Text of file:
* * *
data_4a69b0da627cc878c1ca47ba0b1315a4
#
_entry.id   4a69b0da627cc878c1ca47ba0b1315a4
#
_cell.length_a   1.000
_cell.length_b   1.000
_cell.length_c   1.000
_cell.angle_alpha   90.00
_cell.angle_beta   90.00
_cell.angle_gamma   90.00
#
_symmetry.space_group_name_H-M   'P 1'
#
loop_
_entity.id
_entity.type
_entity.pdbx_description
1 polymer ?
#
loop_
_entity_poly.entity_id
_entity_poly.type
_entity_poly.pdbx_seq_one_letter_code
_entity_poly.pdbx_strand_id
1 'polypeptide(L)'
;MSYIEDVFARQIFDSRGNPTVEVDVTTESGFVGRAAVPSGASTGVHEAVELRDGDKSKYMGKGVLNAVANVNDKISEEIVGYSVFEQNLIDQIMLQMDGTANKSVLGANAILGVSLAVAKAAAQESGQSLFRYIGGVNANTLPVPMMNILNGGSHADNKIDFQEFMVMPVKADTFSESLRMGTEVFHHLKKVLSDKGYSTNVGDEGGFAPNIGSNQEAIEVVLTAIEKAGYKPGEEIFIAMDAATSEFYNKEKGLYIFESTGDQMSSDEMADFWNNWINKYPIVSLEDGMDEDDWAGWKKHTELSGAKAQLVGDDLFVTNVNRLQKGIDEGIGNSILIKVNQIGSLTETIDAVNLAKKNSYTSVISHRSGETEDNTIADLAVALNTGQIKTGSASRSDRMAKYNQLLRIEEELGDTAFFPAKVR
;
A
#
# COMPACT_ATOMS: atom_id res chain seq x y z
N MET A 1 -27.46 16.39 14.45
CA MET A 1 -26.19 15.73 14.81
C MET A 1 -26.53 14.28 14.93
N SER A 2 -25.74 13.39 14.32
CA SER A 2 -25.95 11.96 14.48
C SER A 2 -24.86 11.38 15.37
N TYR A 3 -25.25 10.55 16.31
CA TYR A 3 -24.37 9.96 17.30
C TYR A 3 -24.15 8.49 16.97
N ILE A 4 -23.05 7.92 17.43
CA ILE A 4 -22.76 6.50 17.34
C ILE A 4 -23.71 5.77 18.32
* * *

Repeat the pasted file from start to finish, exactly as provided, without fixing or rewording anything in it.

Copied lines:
data_4a69b0da627cc878c1ca47ba0b1315a4
#
_entry.id   4a69b0da627cc878c1ca47ba0b1315a4
#
_cell.length_a   1.000
_cell.length_b   1.000
_cell.length_c   1.000
_cell.angle_alpha   90.00
_cell.angle_beta   90.00
_cell.angle_gamma   90.00
#
_symmetry.space_group_name_H-M   'P 1'
#
loop_
_entity.id
_entity.type
_entity.pdbx_description
1 polymer ?
#
loop_
_entity_poly.entity_id
_entity_poly.type
_entity_poly.pdbx_seq_one_letter_code
_entity_poly.pdbx_strand_id
1 'polypeptide(L)'
;MSYIEDVFARQIFDSRGNPTVEVDVTTESGFVGRAAVPSGASTGVHEAVELRDGDKSKYMGKGVLNAVANVNDKISEEIVGYSVFEQNLIDQIMLQMDGTANKSVLGANAILGVSLAVAKAAAQESGQSLFRYIGGVNANTLPVPMMNILNGGSHADNKIDFQEFMVMPVKADTFSESLRMGTEVFHHLKKVLSDKGYSTNVGDEGGFAPNIGSNQEAIEVVLTAIEKAGYKPGEEIFIAMDAATSEFYNKEKGLYIFESTGDQMSSDEMADFWNNWINKYPIVSLEDGMDEDDWAGWKKHTELSGAKAQLVGDDLFVTNVNRLQKGIDEGIGNSILIKVNQIGSLTETIDAVNLAKKNSYTSVISHRSGETEDNTIADLAVALNTGQIKTGSASRSDRMAKYNQLLRIEEELGDTAFFPAKVR
;
A
#
# COMPACT_ATOMS: atom_id res chain seq x y z
N MET A 1 -27.46 16.39 14.45
CA MET A 1 -26.19 15.73 14.81
C MET A 1 -26.53 14.28 14.93
N SER A 2 -25.74 13.39 14.32
CA SER A 2 -25.95 11.96 14.48
C SER A 2 -24.86 11.38 15.37
N TYR A 3 -25.25 10.55 16.31
CA TYR A 3 -24.37 9.96 17.30
C TYR A 3 -24.15 8.49 16.97
N ILE A 4 -23.05 7.92 17.43
CA ILE A 4 -22.76 6.50 17.34
C ILE A 4 -23.71 5.77 18.32